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Publication numberUS2066302 A
Publication typeGrant
Publication dateDec 29, 1936
Filing dateJan 13, 1934
Priority dateJan 13, 1934
Publication numberUS 2066302 A, US 2066302A, US-A-2066302, US2066302 A, US2066302A
InventorsReichel John
Original AssigneeSharp & Dohme Inc
Export CitationBiBTeX, EndNote, RefMan
External Links: USPTO, USPTO Assignment, Espacenet
Lyophilic biologically active substances, and process of producing the same
US 2066302 A
Abstract  available in
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Claims  available in
Description  (OCR text may contain errors)

J. REICHEL Dec. 29, 1936.

LYOPHILIC BIOLOGICALLY ACTIVE SUBSTANCES AND PROCESS OF PRODUCING THE SAME Filed Jan. 13, 1954 75 Vacuum war u t r l f INVENTOR y Wm M ATTORNEYS Patented Dec. 29,

LYOPHI LIC BIOLOGIG'ALLY ACTIVE SUB- STANCES, AND PROCESS OF PRODUCING THE SAME Lohn Reichel,

Philadelphia, Pa

minor, to

Sharp a Dohme, Incorporated, Philadelphia,

Pa., a corporation of Maryland (1929) Application January 13, 1934, Serial No. 708,547

11 Claims.

This invention relates to new lyophilic biologically active substances, and includes both the new substances and products and a method of producing them. More particularly the invention relates to new lyophilic sera and other biologically active substances which are prepared in the lyophilic state by the removal of water therefrom so that the lyophilic product, on being restored to the liquid state by the addition of water, will correspond closely in biological or therapeutic activities with the sera or other products in a fresh state.

Substances known as biological products, being biologically active or possessing immunizing or therapeutic value, such as sera, are used in the diagnosis, prevention and treatment of diseases of man and animals. In the form in which they are generally available at the present time they are unstable and deteriorate under the influence of physical and chemical agencies such as heat, preservatives, enzyme action, oxidation-reduc tion phenomena, hydrolysis, and other intramolecular changes.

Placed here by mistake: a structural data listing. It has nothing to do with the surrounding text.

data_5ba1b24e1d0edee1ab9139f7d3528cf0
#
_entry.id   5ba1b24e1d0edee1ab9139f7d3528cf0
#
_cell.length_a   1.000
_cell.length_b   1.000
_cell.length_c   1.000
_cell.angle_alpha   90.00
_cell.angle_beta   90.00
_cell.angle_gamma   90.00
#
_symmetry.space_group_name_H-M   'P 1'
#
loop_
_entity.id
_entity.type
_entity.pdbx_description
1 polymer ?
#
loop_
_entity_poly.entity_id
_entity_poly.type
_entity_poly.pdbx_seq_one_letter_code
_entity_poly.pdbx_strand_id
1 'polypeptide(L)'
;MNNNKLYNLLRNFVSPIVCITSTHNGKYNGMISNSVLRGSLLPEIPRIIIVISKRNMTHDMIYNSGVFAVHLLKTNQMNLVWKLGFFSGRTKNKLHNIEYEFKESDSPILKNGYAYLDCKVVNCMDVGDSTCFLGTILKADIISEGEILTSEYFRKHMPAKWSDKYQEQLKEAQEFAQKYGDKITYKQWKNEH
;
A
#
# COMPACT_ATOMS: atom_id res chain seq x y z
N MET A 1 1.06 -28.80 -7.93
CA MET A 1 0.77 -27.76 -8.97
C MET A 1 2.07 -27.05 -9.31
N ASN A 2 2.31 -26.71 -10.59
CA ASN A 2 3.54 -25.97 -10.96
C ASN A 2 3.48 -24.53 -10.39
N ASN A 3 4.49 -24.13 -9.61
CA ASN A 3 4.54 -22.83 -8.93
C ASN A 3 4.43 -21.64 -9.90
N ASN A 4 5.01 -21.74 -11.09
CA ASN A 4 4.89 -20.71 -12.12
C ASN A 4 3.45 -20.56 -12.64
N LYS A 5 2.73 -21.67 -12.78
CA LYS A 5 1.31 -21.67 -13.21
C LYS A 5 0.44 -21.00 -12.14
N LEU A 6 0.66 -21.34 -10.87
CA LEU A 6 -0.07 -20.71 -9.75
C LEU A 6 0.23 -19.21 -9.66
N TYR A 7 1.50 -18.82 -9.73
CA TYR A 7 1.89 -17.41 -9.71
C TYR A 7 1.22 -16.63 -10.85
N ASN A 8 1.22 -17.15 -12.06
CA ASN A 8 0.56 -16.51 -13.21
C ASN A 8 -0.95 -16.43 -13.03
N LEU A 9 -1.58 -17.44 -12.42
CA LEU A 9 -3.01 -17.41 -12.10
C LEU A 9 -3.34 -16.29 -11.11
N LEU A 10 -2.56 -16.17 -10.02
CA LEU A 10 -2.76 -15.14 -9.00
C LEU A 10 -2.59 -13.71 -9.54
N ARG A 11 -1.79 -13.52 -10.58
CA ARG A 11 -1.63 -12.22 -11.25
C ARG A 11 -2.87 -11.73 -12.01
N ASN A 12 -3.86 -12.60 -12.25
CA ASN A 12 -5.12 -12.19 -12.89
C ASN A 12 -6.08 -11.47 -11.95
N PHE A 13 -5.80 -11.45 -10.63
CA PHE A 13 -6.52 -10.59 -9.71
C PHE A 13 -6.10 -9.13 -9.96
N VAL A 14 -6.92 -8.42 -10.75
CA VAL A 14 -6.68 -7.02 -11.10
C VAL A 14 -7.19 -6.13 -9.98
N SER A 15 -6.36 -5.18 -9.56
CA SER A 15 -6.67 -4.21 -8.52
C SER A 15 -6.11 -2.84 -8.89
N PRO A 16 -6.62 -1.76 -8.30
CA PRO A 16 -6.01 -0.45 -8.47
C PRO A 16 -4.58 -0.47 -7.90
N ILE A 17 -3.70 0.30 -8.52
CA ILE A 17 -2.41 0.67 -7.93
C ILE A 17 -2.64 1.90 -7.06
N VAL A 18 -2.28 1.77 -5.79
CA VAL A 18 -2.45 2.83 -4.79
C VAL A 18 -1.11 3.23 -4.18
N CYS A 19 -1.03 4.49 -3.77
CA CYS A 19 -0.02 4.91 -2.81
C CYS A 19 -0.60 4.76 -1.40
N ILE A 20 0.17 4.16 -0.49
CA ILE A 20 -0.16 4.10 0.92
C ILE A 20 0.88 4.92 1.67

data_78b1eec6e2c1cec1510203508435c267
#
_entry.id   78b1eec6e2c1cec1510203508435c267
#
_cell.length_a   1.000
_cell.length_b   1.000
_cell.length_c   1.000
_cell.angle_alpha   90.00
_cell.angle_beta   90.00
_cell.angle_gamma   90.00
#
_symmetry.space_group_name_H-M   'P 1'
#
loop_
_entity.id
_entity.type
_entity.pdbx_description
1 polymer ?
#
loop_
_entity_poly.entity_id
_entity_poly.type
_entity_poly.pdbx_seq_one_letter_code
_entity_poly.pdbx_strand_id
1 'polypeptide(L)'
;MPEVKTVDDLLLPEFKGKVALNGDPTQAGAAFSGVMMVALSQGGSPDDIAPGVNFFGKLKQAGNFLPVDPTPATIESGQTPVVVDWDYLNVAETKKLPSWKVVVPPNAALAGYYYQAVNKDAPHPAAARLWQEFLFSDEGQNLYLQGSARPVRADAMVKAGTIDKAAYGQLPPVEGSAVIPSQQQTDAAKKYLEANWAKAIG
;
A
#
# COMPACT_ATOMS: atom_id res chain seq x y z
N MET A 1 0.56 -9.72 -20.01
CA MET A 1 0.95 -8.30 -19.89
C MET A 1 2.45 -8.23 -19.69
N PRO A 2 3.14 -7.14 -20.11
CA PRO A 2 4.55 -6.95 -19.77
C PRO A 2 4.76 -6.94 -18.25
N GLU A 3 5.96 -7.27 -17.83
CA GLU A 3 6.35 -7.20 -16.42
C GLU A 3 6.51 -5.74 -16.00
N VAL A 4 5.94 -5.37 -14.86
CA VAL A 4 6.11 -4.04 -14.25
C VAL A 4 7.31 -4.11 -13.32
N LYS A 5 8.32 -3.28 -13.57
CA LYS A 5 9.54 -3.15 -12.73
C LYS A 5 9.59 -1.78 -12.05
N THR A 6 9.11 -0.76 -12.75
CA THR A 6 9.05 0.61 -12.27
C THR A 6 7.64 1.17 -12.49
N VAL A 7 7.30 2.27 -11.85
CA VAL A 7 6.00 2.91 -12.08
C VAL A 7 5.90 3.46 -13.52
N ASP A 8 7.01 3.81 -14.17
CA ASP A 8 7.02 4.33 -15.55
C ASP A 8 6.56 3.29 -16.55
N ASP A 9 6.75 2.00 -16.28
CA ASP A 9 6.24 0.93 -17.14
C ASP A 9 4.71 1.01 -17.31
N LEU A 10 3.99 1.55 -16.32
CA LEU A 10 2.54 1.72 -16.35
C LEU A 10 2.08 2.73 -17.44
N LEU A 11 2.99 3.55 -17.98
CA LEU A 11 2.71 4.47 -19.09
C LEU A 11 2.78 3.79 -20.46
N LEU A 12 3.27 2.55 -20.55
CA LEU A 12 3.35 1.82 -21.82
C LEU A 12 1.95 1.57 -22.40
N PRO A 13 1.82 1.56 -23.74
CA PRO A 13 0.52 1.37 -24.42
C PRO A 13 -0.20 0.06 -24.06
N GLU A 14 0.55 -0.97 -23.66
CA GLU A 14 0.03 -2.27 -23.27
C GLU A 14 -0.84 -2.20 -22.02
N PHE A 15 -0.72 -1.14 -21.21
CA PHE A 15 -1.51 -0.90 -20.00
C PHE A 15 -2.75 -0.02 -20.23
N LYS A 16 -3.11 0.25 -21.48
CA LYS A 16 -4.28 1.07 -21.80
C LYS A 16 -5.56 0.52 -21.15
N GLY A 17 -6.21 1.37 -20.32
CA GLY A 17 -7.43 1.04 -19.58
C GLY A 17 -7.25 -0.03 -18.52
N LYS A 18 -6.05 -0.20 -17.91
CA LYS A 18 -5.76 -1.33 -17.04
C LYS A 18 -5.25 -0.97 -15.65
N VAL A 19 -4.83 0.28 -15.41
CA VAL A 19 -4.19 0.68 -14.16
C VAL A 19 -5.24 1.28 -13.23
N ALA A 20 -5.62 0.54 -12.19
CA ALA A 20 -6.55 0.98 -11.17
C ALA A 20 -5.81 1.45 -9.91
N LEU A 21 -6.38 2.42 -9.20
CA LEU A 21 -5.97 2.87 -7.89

Since the potency efficiency or biological activity of the substance is effected by such changes, and since such changes take place more readily in the presence of water, that is, when the colloids are dispersed in water, attempts have been made in the past, especially in the case of sera, to prevent suoh changes or deterioration by evaporating or removing the water from the substances at temperatures near and above the freezing point of water; but the dessication of such substances near and above the freezing point of water, that is, drying from the liquid or partial liquid state, has not given the desired results.

In the case of sera, the removal of the water by these methods brings factors into play such as formation of surface skins and gradual concentration of inorganic salts which alter the physical and chemical properties of the substances as is evidenced by their incomplete and slow solubility in water, in the formation of particles possessing a hard, granular, gritty structure with a relatively high density and marked yellow color, and in the denaturation of the proteins. Such processed sera and other substances are not completely restored by the addition of water and the rate of the partial restoration is slow compared with lyophilic substances as processed and herein described.

. Furthermore, since the biological or therapeutic activity of complex substances such as sera is extremely susceptible to physical and chemical changes, experience has shown that substances REISSUED dehydrated from the liquid or partially liquid state, fail to conserve all of the original biological or therapeutic activities.